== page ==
In 2013, during a dimly-lit presentation at Stanford’s MedX conference, Dr. Stephen Friend told an audience about the future of medical research.
“Imagine ten trials, several thousand patients,” said Friend, the founder of Seattle-based Sage Bionetworks, a nonprofit that champions open science and data sharing. “Here you have genetic information, and you have what drugs they took, how they did. Put that up in the cloud, and you have a place where people can go and query it, [where] they can make discoveries.” In this scenario, Friend said, patients would be able to control who could access their information, and for which purposes. But their health data would be effectively open-sourced.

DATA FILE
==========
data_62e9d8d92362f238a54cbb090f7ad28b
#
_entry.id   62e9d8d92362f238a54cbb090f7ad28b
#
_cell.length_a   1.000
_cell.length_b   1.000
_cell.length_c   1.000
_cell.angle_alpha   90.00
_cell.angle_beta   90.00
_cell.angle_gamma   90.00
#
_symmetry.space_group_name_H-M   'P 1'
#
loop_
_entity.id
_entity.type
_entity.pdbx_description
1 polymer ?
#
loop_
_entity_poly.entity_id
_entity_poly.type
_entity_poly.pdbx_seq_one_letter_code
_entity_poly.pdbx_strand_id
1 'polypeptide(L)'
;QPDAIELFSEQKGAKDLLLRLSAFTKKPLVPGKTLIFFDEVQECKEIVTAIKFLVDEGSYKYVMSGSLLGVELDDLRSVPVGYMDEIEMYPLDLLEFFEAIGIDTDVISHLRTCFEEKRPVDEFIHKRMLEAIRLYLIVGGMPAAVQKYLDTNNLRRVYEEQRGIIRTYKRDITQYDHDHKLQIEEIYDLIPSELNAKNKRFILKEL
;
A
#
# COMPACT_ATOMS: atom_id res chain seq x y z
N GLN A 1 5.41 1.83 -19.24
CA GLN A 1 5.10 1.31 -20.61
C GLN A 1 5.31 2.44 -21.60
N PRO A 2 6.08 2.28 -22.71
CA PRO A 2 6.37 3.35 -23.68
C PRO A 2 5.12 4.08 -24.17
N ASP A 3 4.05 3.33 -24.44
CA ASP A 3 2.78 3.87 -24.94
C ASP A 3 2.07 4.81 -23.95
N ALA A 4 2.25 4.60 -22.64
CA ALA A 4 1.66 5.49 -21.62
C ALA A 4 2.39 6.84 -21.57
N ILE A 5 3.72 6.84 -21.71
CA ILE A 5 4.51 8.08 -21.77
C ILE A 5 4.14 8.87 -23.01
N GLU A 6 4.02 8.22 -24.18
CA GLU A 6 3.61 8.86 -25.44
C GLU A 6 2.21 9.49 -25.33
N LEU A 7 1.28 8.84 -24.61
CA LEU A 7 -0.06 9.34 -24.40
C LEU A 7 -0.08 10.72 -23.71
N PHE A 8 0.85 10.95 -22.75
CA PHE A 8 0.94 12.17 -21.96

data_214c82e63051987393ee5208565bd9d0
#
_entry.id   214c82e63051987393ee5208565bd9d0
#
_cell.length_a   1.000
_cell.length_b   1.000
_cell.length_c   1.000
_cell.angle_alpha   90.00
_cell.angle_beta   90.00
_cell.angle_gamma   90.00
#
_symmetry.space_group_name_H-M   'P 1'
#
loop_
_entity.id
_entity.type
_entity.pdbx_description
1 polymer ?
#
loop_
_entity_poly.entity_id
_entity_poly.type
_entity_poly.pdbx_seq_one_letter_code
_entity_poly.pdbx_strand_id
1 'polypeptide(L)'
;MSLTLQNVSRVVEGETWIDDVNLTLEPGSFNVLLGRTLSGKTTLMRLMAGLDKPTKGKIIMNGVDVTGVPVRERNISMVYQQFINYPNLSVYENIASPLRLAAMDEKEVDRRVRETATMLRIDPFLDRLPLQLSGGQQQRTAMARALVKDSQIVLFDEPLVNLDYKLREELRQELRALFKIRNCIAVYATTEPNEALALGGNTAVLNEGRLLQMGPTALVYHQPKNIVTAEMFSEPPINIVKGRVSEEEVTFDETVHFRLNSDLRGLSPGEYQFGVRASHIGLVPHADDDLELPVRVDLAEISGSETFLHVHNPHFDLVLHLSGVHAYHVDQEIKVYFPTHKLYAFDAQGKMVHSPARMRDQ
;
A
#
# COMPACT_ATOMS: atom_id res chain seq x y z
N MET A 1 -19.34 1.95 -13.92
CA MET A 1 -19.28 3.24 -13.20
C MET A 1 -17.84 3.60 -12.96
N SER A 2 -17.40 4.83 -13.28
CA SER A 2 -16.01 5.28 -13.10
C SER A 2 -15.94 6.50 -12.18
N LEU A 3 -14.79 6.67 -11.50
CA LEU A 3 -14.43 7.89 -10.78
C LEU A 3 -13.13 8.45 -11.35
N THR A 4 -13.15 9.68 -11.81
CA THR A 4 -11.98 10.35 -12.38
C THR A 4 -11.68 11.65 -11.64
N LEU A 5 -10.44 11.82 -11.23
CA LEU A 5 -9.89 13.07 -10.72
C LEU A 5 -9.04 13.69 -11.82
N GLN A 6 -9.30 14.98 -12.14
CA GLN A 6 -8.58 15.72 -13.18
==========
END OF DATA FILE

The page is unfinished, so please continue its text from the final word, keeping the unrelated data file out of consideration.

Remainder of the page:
The crowd was receptive. Several people looking to share their data with scientists stood up to ask what options they had. There were a few open-source health data projects in the works, Friend replied, but nothing fully-formed. “We’re pretty close,” he reassured them.
He was closer than he thought…
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